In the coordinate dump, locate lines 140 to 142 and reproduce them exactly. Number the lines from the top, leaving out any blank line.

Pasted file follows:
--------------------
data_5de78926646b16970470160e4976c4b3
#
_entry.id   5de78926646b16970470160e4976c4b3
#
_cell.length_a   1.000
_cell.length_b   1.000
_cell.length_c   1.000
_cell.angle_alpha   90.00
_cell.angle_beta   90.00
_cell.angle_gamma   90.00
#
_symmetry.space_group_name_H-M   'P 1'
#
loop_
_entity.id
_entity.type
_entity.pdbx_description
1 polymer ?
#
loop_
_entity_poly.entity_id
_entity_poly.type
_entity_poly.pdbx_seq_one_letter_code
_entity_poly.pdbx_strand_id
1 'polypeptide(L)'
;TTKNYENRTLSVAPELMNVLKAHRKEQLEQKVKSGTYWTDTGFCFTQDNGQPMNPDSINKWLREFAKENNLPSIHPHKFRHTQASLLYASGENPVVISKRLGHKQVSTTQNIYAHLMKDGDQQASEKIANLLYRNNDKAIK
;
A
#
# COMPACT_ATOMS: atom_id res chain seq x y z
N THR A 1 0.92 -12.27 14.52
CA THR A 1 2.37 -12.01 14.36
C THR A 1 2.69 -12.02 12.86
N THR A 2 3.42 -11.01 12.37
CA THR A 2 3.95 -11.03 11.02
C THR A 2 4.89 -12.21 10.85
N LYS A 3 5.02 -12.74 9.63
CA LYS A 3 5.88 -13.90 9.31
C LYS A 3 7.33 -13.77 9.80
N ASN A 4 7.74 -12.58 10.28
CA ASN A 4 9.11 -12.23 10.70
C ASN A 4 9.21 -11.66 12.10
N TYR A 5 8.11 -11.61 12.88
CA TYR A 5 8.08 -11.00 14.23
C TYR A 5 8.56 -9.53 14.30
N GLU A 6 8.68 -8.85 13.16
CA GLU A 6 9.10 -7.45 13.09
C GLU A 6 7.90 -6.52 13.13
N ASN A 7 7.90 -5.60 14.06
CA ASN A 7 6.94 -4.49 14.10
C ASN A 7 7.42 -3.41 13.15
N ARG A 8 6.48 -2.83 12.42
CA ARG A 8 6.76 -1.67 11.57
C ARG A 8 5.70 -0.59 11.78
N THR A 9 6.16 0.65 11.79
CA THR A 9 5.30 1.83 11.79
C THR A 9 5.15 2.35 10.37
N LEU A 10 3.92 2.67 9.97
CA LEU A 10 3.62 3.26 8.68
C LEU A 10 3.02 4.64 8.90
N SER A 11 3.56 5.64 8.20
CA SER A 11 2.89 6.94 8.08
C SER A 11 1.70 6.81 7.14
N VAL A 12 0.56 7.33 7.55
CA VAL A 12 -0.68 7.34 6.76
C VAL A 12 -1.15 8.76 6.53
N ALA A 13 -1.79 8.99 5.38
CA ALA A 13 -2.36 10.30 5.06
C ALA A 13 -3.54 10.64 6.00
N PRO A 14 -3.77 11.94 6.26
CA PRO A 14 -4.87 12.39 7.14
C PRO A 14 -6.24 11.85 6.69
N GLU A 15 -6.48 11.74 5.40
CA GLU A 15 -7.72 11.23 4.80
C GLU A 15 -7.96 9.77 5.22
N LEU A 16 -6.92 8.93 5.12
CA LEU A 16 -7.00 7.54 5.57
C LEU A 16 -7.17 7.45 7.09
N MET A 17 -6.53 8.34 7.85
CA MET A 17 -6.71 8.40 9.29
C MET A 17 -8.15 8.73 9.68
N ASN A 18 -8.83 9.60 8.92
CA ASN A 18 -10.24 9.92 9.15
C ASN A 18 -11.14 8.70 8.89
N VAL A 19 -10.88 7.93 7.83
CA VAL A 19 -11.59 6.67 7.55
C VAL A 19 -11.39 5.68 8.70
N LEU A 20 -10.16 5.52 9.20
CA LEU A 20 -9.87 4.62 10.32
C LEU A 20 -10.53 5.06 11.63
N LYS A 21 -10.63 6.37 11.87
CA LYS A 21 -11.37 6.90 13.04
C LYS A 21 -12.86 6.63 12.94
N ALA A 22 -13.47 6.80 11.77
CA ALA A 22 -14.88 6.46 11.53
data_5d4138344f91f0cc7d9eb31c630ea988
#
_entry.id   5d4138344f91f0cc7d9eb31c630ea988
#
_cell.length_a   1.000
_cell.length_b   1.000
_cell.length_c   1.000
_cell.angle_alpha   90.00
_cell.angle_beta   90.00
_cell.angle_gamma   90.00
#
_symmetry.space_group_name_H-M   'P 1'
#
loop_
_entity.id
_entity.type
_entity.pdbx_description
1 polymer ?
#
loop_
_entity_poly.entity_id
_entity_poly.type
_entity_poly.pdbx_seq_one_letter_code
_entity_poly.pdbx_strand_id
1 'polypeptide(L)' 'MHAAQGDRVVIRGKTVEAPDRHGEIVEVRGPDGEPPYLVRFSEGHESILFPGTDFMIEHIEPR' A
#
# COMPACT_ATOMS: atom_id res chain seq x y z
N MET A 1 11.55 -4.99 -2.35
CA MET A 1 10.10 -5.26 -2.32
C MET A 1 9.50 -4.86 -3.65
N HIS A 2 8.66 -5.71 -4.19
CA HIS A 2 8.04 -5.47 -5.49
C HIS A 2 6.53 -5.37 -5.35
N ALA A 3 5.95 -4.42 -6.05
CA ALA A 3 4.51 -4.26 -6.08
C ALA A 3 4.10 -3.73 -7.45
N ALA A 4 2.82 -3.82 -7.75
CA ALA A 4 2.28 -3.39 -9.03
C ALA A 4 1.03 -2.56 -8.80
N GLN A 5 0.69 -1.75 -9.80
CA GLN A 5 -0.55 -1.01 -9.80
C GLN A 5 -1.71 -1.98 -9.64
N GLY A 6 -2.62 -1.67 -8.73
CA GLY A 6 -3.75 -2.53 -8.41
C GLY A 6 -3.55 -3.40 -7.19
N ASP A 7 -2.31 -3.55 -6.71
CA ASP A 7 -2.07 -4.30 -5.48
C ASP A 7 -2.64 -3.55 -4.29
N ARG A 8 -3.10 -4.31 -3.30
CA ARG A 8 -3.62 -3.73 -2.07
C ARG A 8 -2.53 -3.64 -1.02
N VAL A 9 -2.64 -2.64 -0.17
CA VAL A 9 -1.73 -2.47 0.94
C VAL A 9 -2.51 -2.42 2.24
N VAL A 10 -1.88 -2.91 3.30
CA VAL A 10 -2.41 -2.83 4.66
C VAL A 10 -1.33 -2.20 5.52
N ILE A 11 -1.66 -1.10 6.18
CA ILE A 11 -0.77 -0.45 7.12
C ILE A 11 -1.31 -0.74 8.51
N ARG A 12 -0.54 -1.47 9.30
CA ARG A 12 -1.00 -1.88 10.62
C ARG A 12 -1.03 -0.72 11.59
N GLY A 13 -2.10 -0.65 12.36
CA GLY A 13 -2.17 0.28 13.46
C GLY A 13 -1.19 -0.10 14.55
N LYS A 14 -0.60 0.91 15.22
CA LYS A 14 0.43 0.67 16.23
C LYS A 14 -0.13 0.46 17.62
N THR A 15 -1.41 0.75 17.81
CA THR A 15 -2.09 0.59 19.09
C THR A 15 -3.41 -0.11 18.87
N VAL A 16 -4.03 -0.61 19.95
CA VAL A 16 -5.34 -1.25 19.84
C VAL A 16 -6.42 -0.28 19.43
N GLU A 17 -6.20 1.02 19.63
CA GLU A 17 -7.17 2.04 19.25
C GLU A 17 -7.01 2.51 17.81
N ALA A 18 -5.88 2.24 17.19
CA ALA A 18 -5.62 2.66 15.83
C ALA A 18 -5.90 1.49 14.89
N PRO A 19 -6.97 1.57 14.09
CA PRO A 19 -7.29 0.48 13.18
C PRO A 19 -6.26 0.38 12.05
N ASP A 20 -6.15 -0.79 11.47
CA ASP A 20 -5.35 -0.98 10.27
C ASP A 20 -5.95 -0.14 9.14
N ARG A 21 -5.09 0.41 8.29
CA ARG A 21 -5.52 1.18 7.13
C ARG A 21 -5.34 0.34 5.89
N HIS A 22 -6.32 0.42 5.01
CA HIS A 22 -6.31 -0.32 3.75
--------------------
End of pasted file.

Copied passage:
C GLY A 6 -3.55 -3.40 -7.19
N ASP A 7 -2.31 -3.55 -6.71
CA ASP A 7 -2.07 -4.30 -5.48